Sci-napse aims to improve pupils’ science knowledge using quizzes in lessons. Teachers use an online quizzing tool called Q‑fire to deliver quiz questions interspersed with usual classroom activity. This trial evaluation tested two versions of the programme – a ‘test-based’ version, in which fixed points were allocated for correct answers; and a second, ‘game-based’ version, in which pupils were allocated varying awards
There is some evidence from neuroscience that the motivation associated with rewards can influence the rate at which pupils learn – and that this impact might be increased through the use of uncertain rewards. The EEF and Wellcome funded this evaluation to see if these neuroscientific findings would translate to improved pupil outcomes in the classroom.
The independent evaluation did not find a positive impact on science test scores for Key Stage 3 pupils. However, this result compares all classes of teachers that were offered the programme to a control group of classes where teachers were not offered the programme – meaning that teachers who did not fully implement the approach contribute to the overall result. This is standard in all EEF evaluations, as it is critical to find out whether a programme is likely to be used by teachers in their classrooms. This is important to bear in mind in the case of Sci-napse because only 54% of teachers in the test-based approach and 29% of the teachers in the game-based classes met the minimum requirements of the intervention. wherein those classes which did meet the minimum requirements there was some tentative evidence of a positive impact. Some of the reasons given by teachers for this poor programme implementation include difficulties with the Q‑fire quizzing tool and the challenge of fitting six quiz questions into a lesson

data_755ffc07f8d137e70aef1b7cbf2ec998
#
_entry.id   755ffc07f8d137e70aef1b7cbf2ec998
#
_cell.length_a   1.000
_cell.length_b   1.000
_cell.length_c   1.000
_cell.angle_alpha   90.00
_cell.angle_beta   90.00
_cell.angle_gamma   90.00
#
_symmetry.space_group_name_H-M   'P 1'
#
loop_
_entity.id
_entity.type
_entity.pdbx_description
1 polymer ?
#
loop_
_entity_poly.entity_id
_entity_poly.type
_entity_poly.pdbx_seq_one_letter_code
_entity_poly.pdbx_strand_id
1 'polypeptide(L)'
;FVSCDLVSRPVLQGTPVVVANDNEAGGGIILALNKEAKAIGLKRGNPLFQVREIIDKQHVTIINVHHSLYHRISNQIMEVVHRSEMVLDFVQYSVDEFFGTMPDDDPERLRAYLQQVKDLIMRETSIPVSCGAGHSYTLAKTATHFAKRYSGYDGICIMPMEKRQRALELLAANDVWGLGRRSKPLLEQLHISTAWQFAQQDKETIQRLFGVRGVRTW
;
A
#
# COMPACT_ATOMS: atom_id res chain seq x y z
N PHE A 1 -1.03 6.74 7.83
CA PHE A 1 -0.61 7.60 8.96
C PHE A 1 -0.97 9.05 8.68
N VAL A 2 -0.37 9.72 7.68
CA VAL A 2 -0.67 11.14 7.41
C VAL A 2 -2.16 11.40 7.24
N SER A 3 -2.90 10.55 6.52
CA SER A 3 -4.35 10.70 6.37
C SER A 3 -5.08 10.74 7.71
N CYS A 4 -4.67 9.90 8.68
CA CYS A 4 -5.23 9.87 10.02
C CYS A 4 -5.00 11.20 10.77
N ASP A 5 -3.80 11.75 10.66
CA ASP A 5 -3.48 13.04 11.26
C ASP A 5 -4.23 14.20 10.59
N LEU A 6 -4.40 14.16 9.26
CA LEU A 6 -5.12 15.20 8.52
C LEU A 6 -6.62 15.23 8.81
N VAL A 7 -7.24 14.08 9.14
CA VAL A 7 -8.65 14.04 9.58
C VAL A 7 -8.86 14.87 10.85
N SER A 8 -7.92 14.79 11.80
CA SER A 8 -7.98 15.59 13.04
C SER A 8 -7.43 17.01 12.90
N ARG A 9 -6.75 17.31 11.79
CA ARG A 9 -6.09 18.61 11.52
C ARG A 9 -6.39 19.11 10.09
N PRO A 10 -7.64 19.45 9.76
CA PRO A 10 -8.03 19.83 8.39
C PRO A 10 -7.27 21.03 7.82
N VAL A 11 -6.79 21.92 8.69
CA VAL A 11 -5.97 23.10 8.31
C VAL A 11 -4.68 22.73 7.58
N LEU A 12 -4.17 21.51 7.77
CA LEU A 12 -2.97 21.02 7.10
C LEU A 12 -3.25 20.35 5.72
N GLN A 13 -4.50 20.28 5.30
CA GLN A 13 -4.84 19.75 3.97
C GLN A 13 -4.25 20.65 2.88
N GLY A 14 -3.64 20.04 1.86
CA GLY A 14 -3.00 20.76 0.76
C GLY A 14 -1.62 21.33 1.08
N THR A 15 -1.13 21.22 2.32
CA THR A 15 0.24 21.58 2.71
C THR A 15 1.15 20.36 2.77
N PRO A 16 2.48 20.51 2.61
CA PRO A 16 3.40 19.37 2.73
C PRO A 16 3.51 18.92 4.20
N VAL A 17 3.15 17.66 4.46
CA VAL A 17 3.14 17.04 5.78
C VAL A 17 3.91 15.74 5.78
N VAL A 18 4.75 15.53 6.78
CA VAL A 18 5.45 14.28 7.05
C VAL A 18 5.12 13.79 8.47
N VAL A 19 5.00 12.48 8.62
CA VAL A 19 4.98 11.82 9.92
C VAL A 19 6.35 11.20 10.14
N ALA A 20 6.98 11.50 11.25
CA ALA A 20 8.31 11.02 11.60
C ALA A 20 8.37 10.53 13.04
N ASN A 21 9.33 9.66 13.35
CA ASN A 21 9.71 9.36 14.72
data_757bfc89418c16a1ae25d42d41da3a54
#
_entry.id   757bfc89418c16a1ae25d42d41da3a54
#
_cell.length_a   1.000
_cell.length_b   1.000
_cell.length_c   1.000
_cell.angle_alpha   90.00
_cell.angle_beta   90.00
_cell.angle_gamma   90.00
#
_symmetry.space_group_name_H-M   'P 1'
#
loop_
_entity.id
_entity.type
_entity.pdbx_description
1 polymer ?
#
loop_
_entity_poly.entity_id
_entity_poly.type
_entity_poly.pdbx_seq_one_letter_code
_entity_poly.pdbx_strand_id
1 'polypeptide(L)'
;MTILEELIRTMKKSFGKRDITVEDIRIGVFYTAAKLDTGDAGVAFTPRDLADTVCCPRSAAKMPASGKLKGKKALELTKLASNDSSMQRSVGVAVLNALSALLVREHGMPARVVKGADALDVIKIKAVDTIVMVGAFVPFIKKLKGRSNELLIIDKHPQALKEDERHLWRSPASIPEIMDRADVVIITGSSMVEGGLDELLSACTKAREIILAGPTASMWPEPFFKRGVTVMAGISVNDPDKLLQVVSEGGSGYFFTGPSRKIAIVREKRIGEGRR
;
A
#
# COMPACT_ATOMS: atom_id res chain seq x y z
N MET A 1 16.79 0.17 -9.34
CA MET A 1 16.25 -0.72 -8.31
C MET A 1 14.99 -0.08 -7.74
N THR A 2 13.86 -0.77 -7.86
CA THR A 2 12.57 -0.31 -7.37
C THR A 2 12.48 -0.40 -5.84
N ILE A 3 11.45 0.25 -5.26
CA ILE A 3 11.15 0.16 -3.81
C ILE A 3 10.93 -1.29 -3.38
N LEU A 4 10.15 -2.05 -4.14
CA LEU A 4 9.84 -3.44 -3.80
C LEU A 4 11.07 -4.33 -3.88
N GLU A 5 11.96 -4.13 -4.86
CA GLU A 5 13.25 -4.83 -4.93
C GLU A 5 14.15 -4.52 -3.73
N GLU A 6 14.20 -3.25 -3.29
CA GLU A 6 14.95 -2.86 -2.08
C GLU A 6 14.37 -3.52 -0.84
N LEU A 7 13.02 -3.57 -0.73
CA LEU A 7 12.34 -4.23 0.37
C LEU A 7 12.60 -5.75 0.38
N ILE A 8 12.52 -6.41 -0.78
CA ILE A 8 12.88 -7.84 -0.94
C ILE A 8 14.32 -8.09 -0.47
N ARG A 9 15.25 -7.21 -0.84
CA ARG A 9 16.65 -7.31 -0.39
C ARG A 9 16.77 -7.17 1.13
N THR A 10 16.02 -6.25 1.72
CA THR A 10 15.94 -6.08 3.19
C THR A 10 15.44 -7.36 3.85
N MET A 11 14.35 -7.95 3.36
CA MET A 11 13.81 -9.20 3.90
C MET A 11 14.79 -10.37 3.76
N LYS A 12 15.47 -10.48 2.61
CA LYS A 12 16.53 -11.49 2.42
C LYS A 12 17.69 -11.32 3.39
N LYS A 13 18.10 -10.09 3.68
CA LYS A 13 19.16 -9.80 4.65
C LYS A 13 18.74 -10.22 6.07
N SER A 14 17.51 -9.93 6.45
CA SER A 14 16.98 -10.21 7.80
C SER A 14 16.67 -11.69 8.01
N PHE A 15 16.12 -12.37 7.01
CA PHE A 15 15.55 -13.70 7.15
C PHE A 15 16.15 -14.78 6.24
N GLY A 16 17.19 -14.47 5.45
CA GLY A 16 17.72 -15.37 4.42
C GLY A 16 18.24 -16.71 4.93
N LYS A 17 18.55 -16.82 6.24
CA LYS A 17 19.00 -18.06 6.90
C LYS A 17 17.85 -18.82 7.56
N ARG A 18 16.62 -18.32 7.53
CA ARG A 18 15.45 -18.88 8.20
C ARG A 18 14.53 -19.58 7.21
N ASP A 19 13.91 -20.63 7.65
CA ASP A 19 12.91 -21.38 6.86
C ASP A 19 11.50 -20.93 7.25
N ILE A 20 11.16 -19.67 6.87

This trial shows the importance of implementation, both for schools and programme developers. Despite the theoretical evidence to support the intervention, proper implementation is crucial if programmes are to have a positive impact on pupil outcomes. The EEF is focused on improving the implementation of approaches in schools, and has published a guidance report to support best practice. The EEF has no further plans to trial the Sci-napse programme
- Children in both test- and game-based Sci-napse classes made a small amount less progress than pupils in the comparison classes. The difference in scores is not “statistically significant”. This means that the statistical evidence does not meet the threshold set by the evaluator to conclude that the true impact was not zero. This finding has moderate to high security.
- Only 54% of teachers in the test-based Sci-napse classes and 29% of in the game-based classes met the minimum requirements of the interventions. This meant using questions in some, most or all of their lessons – and, for the game-based intervention, making use of escalating points and the wheel of fortune.
- Exploratory analysis found that the test-based Sci-napse classes that met the minimum requirements of the intervention made an average of three additional months progress. A small positive impact was found in the game-based classes that met the minimum requirements. The small number of pupils included in these analyses means that they should be treated with caution.
- Teachers and pupils reported that Sci-napse was valuable as a revision tool but indicated that it was difficult to fit six questions into each lesson and that there were challenges with the technology – particularly around adding their own questions.